Despite her apparent humility, Gypsy was a woman of many talents. She not only was a highly original entertainer, a bibliophile, an author whose autobiography served as the inspiration for Gypsy, one of Broadway's most enduring triumphs, a film actress, and a humorist, but also a political activist. When burlesque performers demanded their own union, Gypsy got herself named to President Roosevelt's executive labor board. When Minsky chorus girls, stagehands, and strippers went on strike in the fall of 1935, Gypsy organized the efforts against her former bosses. She got all the stripteasers to put robes on over their g-strings and parade outside the theatre flashing passersby and shouting, "Don't go in there, boys!" It only took a few hours for the Minskys to settle (p. 288).
Did you know that Gypsy Rose Lee was also a doctor? A "Doctor of Strip Teasing" (p. 297). The Minsky brothers got six professors from New York University to preside over the graduation festivities. Also present were ten other strippers, who wore dainty caps and gowns, and were given lesser honors. It was Gypsy's way of repaying them for the angst they experienced when New York politicians raged against burlesque.
The years leading up to her death were the happiest of Gypsy's life. She appeared on the syndicated talk show Hollywood Squares, where she shared the minutiae of her life with an audience made up of conventional middle-aged women. She was more herself with them than she ever had been onstage. She read them letters from Erik when he was stationed overseas, the results of her latest face-lift, facts about her birds, fish, dogs, and flowers, and how to make jewelry out of bread dough. Was it possible she was happy because at last she had an audience of adoring unambivalent mother substitutes?
Gypsy Rose Lee's body started turning on her when she was quite young, and she accepted her role in its demise; all those years of drinking brandy, smoking, sleeping either twelve hours a night or none at all surely had their say. She died reluctantly of cancer at the relatively youthful age of 59. Her sister June has the best line in the book when she said, "The body reacts because the soul protests (p. 335). Did June mean that Gypsy protested the lack of love in her life? Did she not want to live without her mother?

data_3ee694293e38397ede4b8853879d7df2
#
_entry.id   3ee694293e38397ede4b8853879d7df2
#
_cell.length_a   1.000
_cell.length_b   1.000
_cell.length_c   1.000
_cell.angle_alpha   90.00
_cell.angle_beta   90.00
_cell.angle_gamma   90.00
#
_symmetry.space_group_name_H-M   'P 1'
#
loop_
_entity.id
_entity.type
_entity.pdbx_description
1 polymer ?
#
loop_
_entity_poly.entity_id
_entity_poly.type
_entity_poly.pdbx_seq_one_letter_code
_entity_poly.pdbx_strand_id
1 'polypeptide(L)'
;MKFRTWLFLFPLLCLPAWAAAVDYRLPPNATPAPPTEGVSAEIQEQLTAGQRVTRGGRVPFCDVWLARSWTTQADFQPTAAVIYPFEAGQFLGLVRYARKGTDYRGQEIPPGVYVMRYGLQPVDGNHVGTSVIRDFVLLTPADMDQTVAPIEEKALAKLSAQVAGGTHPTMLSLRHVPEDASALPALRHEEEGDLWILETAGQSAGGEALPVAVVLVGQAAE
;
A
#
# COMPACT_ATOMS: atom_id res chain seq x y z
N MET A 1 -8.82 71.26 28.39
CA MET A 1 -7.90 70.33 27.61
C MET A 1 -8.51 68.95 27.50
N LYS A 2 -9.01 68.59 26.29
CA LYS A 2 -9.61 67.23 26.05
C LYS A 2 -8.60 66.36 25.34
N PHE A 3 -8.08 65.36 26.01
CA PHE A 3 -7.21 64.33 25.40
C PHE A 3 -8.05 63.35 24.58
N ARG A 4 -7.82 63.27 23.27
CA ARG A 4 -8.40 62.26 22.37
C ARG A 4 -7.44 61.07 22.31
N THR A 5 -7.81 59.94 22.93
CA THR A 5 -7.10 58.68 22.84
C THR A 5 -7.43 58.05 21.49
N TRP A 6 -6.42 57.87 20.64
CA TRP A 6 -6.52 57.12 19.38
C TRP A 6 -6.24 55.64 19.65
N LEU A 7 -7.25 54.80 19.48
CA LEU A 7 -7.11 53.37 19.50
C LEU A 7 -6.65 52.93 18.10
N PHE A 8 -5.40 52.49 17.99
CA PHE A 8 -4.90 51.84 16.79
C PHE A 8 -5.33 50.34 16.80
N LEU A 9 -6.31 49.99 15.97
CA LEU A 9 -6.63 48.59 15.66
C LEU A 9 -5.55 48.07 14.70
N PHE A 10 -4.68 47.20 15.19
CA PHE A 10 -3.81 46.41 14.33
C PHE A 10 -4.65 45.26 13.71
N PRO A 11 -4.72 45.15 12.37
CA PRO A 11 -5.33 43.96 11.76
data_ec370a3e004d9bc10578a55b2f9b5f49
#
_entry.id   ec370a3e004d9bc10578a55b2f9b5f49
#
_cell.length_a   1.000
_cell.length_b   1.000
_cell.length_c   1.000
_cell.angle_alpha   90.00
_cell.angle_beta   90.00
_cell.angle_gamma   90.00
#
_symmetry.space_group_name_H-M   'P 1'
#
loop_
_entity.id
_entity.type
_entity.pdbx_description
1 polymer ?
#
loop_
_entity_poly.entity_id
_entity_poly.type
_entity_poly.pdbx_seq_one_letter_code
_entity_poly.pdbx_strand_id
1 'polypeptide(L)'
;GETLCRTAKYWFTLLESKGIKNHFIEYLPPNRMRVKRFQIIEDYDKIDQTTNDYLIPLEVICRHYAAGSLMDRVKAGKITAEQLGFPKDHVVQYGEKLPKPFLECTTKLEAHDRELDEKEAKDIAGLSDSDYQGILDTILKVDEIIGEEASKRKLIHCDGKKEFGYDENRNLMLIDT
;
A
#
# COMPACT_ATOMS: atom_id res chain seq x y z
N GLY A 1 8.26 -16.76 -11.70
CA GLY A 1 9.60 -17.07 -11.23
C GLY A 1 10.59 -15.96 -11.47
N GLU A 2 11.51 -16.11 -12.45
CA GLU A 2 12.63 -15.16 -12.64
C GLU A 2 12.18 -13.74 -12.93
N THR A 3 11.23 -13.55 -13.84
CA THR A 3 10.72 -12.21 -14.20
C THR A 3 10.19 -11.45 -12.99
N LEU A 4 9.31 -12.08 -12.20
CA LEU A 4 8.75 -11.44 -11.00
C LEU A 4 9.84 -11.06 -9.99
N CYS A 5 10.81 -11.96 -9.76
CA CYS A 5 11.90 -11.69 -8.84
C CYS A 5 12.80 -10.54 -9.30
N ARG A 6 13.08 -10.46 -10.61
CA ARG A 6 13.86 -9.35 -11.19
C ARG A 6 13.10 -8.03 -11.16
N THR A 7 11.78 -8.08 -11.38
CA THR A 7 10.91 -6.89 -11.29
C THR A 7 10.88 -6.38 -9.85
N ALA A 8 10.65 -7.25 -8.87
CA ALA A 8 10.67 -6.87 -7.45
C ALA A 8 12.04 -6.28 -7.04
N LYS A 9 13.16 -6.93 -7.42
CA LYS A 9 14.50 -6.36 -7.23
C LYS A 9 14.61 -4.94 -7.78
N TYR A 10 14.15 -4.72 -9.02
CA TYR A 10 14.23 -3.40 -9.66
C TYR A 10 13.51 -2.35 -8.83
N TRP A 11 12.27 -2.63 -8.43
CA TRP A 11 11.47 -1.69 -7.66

If there is any shortcoming in the book, it is that the author jumps back and forth between the past and present, so that it is sometimes difficult to keep tract of the time period she is discussing. Nevertheless, despite this failing, Karen Abbott in "American Rose: A Nation Laid Bare: The Life and Times of Gypsy Rose Lee" has written a stimulating, insightful book, which I would recommend to anyone who enjoys a good read, learning about hitherto unknown history, and a fascinating story.
About the Author
Karen Abbott, the author of American Rose: A Nation Laid Bare: The Life and Times of Gypsy Rose Lee, also wrote the New York Times bestseller Sin in the Second City. Born in Philadelphia, Pennsylvania., she attended 16 Catholic schools, where she says she learned to pay attention to details, a skill put to good use in this book. She now lives in New York City with her husband and two African Grey parrots who do mean Ethel Merman impressions, and is at work on her next book. She's hesitant to jinx it by divulging the details, but it's certain to star some intriguing (and not entirely scrupulous) characters in history.
Dr. Alma H. Bond
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|Title Annotation:||American Rose: A Nation Laid Bare - The Life and Times of Gypsy Rose Lee|
|Author:||Bond, Alma H.|
|Article Type:||Book review|
|Date:||Mar 1, 2011|